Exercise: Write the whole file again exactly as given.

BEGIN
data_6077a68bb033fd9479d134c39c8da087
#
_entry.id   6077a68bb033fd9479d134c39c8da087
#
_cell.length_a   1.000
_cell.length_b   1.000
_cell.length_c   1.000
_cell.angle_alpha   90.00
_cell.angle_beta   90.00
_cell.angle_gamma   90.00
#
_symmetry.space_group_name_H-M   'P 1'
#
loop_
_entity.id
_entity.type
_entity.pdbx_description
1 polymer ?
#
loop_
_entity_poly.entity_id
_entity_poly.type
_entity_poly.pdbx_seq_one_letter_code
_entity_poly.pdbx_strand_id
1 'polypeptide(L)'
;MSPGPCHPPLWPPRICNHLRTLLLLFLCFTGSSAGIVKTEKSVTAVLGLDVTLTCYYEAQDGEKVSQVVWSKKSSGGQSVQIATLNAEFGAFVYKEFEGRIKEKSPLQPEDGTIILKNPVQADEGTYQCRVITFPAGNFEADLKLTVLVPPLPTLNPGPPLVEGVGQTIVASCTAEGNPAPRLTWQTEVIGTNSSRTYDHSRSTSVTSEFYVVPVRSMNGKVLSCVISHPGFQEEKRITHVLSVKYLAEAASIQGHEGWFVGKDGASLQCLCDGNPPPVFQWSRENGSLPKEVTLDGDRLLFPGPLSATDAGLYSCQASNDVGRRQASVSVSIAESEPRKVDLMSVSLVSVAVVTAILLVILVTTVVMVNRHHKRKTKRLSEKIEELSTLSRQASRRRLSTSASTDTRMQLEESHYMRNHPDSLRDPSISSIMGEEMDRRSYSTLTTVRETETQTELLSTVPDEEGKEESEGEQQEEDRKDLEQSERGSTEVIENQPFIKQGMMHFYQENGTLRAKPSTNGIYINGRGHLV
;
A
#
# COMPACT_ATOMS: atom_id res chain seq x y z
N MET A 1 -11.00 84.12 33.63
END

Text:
data_6077a68bb033fd9479d134c39c8da087
#
_entry.id   6077a68bb033fd9479d134c39c8da087
#
_cell.length_a   1.000
_cell.length_b   1.000
_cell.length_c   1.000
_cell.angle_alpha   90.00
_cell.angle_beta   90.00
_cell.angle_gamma   90.00
#
_symmetry.space_group_name_H-M   'P 1'
#
loop_
_entity.id
_entity.type
_entity.pdbx_description
1 polymer ?
#
loop_
_entity_poly.entity_id
_entity_poly.type
_entity_poly.pdbx_seq_one_letter_code
_entity_poly.pdbx_strand_id
1 'polypeptide(L)'
;MSPGPCHPPLWPPRICNHLRTLLLLFLCFTGSSAGIVKTEKSVTAVLGLDVTLTCYYEAQDGEKVSQVVWSKKSSGGQSVQIATLNAEFGAFVYKEFEGRIKEKSPLQPEDGTIILKNPVQADEGTYQCRVITFPAGNFEADLKLTVLVPPLPTLNPGPPLVEGVGQTIVASCTAEGNPAPRLTWQTEVIGTNSSRTYDHSRSTSVTSEFYVVPVRSMNGKVLSCVISHPGFQEEKRITHVLSVKYLAEAASIQGHEGWFVGKDGASLQCLCDGNPPPVFQWSRENGSLPKEVTLDGDRLLFPGPLSATDAGLYSCQASNDVGRRQASVSVSIAESEPRKVDLMSVSLVSVAVVTAILLVILVTTVVMVNRHHKRKTKRLSEKIEELSTLSRQASRRRLSTSASTDTRMQLEESHYMRNHPDSLRDPSISSIMGEEMDRRSYSTLTTVRETETQTELLSTVPDEEGKEESEGEQQEEDRKDLEQSERGSTEVIENQPFIKQGMMHFYQENGTLRAKPSTNGIYINGRGHLV
;
A
#
# COMPACT_ATOMS: atom_id res chain seq x y z
N MET A 1 -11.00 84.12 33.63